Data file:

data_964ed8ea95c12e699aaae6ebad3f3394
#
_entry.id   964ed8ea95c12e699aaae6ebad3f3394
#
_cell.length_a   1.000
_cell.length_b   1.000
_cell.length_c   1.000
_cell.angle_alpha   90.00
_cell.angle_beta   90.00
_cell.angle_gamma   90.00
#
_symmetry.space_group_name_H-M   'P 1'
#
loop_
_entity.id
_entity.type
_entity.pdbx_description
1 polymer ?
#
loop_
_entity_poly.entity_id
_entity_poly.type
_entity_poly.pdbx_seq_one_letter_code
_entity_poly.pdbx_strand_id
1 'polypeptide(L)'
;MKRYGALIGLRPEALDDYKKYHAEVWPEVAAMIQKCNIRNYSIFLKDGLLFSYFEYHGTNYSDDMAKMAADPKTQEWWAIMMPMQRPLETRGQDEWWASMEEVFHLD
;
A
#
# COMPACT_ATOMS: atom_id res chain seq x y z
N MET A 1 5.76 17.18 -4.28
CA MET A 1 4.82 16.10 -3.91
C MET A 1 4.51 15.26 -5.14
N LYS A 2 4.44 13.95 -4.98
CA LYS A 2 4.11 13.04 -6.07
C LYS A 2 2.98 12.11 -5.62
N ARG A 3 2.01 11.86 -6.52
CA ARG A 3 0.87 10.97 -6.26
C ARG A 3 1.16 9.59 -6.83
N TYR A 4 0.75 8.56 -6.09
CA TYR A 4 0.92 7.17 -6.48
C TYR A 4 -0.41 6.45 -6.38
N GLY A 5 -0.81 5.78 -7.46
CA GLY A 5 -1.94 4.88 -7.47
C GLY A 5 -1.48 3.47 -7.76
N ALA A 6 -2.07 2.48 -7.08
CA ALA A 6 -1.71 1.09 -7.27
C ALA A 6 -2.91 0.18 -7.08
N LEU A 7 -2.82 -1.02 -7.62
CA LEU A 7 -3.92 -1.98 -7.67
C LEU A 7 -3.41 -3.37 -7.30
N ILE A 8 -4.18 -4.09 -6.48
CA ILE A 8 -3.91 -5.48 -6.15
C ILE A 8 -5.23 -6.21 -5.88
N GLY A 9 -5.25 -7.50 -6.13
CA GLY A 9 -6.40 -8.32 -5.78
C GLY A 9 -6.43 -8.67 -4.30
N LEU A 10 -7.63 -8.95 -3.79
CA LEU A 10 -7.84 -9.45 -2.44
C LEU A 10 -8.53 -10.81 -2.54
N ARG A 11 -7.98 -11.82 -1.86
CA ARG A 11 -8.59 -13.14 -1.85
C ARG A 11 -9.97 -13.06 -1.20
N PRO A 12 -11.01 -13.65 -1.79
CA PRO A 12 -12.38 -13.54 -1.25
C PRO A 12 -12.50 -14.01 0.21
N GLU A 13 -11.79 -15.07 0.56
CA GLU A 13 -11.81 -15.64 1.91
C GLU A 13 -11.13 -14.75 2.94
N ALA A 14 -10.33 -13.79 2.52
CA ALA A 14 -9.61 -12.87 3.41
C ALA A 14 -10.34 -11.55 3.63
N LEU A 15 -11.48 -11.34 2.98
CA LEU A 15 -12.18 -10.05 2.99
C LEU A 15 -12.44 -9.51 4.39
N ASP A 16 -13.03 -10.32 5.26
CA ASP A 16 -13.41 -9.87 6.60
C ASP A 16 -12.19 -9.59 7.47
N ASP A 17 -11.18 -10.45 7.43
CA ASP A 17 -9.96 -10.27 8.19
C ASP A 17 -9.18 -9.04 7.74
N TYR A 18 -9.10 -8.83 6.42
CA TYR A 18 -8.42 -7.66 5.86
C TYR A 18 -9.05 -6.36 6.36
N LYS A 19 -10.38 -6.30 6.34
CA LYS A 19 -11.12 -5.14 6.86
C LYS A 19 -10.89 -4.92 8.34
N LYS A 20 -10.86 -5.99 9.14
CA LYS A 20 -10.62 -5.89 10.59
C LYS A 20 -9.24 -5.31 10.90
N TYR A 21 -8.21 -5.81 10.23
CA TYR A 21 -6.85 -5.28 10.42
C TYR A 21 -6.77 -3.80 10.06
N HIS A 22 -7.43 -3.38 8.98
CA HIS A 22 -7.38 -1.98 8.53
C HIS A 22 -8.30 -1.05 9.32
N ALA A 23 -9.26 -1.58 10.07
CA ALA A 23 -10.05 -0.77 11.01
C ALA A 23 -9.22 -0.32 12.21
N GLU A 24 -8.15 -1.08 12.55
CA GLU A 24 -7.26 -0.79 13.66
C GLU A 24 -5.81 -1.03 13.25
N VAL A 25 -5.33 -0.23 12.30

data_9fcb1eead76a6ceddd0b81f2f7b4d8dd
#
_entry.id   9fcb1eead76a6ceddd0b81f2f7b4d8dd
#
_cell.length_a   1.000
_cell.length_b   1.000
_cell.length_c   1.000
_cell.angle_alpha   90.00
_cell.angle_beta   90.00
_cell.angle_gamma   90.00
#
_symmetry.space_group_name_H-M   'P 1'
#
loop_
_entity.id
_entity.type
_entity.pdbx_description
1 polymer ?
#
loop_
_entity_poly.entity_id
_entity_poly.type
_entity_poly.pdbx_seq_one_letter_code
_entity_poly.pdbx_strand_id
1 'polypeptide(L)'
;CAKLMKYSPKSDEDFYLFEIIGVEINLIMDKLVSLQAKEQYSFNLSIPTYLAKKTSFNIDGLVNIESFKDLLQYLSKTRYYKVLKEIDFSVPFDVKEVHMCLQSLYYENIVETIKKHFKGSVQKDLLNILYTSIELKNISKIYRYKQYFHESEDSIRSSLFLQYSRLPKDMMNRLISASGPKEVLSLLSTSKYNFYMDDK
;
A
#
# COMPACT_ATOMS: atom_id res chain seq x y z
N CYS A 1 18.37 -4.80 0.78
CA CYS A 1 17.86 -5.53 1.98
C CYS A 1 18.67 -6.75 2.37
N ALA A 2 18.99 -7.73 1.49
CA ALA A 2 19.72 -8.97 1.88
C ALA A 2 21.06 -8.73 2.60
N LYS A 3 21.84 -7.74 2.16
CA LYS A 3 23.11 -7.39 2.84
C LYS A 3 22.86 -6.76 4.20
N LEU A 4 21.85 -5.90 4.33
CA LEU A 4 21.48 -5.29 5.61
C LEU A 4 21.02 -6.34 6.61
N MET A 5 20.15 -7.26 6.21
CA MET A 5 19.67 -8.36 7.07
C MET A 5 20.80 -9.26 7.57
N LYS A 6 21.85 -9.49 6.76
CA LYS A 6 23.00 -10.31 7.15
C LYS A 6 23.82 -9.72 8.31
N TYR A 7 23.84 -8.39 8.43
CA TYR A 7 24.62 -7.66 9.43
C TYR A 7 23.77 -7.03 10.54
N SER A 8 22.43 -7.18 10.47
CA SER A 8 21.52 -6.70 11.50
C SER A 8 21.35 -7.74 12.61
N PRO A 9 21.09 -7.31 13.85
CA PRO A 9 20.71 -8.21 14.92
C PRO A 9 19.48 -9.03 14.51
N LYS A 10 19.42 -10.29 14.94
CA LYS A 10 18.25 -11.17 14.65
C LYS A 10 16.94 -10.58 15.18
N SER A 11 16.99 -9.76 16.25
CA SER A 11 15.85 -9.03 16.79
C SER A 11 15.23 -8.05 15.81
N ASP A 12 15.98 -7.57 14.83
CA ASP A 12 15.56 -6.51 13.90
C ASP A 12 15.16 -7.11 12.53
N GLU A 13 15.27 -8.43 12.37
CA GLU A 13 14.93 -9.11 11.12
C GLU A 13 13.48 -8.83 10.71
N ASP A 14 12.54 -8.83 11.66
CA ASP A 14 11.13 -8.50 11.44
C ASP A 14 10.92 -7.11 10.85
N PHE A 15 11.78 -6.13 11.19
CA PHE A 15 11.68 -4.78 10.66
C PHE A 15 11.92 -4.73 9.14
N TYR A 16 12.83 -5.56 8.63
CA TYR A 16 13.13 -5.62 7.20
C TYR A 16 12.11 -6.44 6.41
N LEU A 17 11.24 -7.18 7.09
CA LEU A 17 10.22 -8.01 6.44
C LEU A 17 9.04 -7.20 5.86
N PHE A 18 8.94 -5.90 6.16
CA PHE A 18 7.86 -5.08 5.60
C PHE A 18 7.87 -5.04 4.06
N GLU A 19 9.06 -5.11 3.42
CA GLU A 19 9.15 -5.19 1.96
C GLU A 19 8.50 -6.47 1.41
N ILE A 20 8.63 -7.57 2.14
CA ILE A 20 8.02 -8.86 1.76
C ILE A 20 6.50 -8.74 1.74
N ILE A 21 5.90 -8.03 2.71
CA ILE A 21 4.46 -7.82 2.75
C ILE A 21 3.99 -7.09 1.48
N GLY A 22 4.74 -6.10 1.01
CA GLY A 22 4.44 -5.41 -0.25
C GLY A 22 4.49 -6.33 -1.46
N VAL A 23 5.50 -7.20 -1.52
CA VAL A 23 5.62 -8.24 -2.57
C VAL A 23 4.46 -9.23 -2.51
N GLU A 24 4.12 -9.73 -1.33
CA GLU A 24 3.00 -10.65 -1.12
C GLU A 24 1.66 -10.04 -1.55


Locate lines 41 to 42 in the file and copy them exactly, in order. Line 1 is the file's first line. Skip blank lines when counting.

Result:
CA TYR A 4 0.92 7.17 -6.48
C TYR A 4 -0.41 6.45 -6.38